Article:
• The purchase of up to £10bn of UK corporate bonds.
  • An expansion of the asset purchase scheme (“Quantitative Easing”) for UK government bonds of £60bn, taking the total stock of these asset purchases to £435bn. 

 The Bank did not rule out further stimulus.

 The Bank’s August “Inflation Report” contained a revised forecast. The forecast for the main variables is (the May forecast is in brackets):

  • GDP growth (%). 2016: 2.0 (2.0); 2017: 0.8 (2.3); 2018: 1.8 (2.3). The main change is, therefore, to growth for 2017, with good rebound for 2018.
  • CPI annual inflation (%). 2016Q3: 0.8 (0.8); 2017Q3: 1.9 (1.5); 2018Q3: 2.4 (2.1). CPI inflation is only modestly revised up in 2017 and 2018.
  • Unemployment rate (%). 2016Q3: 5.0 (5.1); 2017Q3: 5.4 (4.9); 2018Q3: 5.6 (4.9). Quite significant hikes to unemployment in 2017 and 2018.
  • Bank Rate (from forward market, %). 2016Q3: 0.3 (0.4); 2017Q3: 0.1 (0.5); 2018Q3: 0.1 (0.6). Significantly lower interest rate expectations for 2017 and 2018.

 

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June’s mortgage approvals slip
29 July 2016

Mortgage approvals for house purchase slipped in June to 64,766, compared with May’s 66,722, and were lower than the average for the previous six months (69,998), according to the Bank of England’s latest “Money and credit” press release (table I). They were also down on the recent peak of over 75,000 (January 2014). And they were well down on the monthly data recorded in the years prior to the recession, when mortgage approvals averaged 104,000 (2007), 119,000 (2006) and 100,000 (2005). The data have tended to weaken since April, probably reflecting the imposition of the 3% stamp duty surcharge on second homes, which came into effect on 1 April 2016. Uncertainty over the EU referendum (23 June) may also have been a factor.   

The stock of total lending to individuals (secured and unsecured) rose to £1,484bn in June, of which over 87% was secured on dwellings. The growth rate was still fairly modest, at 4.1% (YOY) (table G). Within the total:
·         The amount outstanding on lending secured on dwellings rose to £1,298bn, to be up 3.3% (YOY) (table H).
·         The amount outstanding on unsecured consumer credit rose to £186bn, to be up a buoyant 10.3% (YOY) (table J). But the amount outstanding is still down on the £208bn peak of September 2008.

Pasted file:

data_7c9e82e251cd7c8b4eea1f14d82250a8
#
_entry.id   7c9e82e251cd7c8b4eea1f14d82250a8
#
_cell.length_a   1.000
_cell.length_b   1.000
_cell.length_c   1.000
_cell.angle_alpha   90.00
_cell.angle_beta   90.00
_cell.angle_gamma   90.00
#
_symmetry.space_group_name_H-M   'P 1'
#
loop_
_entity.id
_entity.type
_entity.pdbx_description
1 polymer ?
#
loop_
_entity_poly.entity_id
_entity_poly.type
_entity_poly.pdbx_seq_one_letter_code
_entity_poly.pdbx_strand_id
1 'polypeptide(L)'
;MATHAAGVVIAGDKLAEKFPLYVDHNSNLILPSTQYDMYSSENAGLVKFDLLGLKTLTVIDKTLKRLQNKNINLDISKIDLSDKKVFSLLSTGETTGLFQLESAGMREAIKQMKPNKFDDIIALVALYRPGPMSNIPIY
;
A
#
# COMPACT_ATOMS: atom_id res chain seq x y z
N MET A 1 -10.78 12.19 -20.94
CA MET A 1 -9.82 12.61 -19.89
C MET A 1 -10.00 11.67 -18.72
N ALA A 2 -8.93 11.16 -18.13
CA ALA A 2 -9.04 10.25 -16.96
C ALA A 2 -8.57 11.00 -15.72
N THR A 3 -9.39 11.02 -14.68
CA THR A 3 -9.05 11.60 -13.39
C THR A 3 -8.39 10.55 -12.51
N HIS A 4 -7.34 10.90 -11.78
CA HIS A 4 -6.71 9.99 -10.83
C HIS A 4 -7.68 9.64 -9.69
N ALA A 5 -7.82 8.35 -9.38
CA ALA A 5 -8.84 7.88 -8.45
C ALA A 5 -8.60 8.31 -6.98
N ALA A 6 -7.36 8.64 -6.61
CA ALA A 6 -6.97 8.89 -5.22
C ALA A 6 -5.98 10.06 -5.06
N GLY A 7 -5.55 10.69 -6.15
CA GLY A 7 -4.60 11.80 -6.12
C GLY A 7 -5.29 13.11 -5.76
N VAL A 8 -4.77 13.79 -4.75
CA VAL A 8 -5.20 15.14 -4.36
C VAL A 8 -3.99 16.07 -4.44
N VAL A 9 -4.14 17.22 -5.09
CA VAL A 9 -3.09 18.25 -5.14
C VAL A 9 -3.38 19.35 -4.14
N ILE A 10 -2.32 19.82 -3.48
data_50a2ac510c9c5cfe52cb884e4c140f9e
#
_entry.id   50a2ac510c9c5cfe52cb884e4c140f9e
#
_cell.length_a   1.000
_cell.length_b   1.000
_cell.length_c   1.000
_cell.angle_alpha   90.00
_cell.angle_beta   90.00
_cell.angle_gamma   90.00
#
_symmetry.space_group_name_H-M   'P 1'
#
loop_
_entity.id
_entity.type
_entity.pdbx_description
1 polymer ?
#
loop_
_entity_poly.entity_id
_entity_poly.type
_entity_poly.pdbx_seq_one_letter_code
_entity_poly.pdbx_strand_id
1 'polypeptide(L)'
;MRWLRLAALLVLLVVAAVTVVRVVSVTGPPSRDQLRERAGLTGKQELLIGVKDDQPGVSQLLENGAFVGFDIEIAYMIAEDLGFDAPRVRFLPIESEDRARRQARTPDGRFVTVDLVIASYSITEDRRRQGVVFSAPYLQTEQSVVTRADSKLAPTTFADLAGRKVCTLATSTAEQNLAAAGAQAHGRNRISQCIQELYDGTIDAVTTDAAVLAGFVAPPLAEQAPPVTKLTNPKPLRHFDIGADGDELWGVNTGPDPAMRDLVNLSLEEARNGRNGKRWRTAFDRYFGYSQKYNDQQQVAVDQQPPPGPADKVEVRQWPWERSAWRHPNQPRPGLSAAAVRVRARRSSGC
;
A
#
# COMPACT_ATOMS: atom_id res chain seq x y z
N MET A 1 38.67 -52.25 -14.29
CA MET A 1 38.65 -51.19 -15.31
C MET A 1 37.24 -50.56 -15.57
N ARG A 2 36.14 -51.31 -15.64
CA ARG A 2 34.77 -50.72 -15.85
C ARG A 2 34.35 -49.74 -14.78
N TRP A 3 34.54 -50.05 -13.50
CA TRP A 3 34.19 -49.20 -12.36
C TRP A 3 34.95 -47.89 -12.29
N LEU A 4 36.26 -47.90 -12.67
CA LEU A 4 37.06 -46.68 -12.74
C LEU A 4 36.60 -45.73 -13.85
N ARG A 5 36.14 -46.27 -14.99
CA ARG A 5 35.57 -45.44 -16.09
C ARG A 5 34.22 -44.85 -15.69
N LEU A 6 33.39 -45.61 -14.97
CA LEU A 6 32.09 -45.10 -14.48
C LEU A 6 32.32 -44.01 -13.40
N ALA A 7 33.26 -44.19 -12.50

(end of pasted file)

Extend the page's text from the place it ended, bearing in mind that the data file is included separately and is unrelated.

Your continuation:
Total loans (amounts outstanding, including overdrafts) to non-financial businesses picked up to £443bn in June, compared with £439bn in May. The growth rate increased to 2.7% (YOY) (table M). Within the total:
·         Loans to large businesses increased to £281bn, whilst the growth rate rose to 3.4% (YOY).
·         Loans to SMEs (defined as turnover of less than £25 million) was broadly unchanged at £161.5bn and the growth rate was 1.7% (YOY).

 

Concerning net lending (excluding overdrafts) in June (table N, growth rates are not published):

·         Net lending to large businesses rose marginally (£0.2bn), as gross lending marginally exceeded repayments.

·         Net lending to SMEs was also up marginally (£0.7bn).

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GDP growth was 0.6% in 2016Q2
27 July 2016

GDP (preliminary estimate) increased by a greater-than-expected 0.6% in 2016Q2 to be 2.2% higher than a year earlier. This compares with a rise of 0.4% in 2016Q1 and 0.7% in 2015Q4. These figures suggest that there was no pre-referendum slowdown in activity (the referendum on EU membership was on 23 June, at the end of the quarter). The GDP level in 2016Q2 was 7.7% higher than the pre-recession peak (2008Q1). From peak (2008Q1) to trough (2009Q2) the economy shrank 6.3%.

Growth was driven by the services sector (79% of the economy), which rose by 0.5% (QOQ), and production (15% of output), which rose by 2.1%. Construction output (6% of output) slipped 0.4%. The preliminary estimate is based on output data and there is no breakdown by expenditure components.

Separately, the ONS said the services sector grew by 0.1% (MOM) in May, after a 0.6% increase in April, to be 2.7% higher than a year earlier. Over the year the largest contributions came from business services & finance. 

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Parliamentary Committees: Evidence

Download Ruth Lea’s evidence to Parliamentary Committees of the House of Lords and Commons.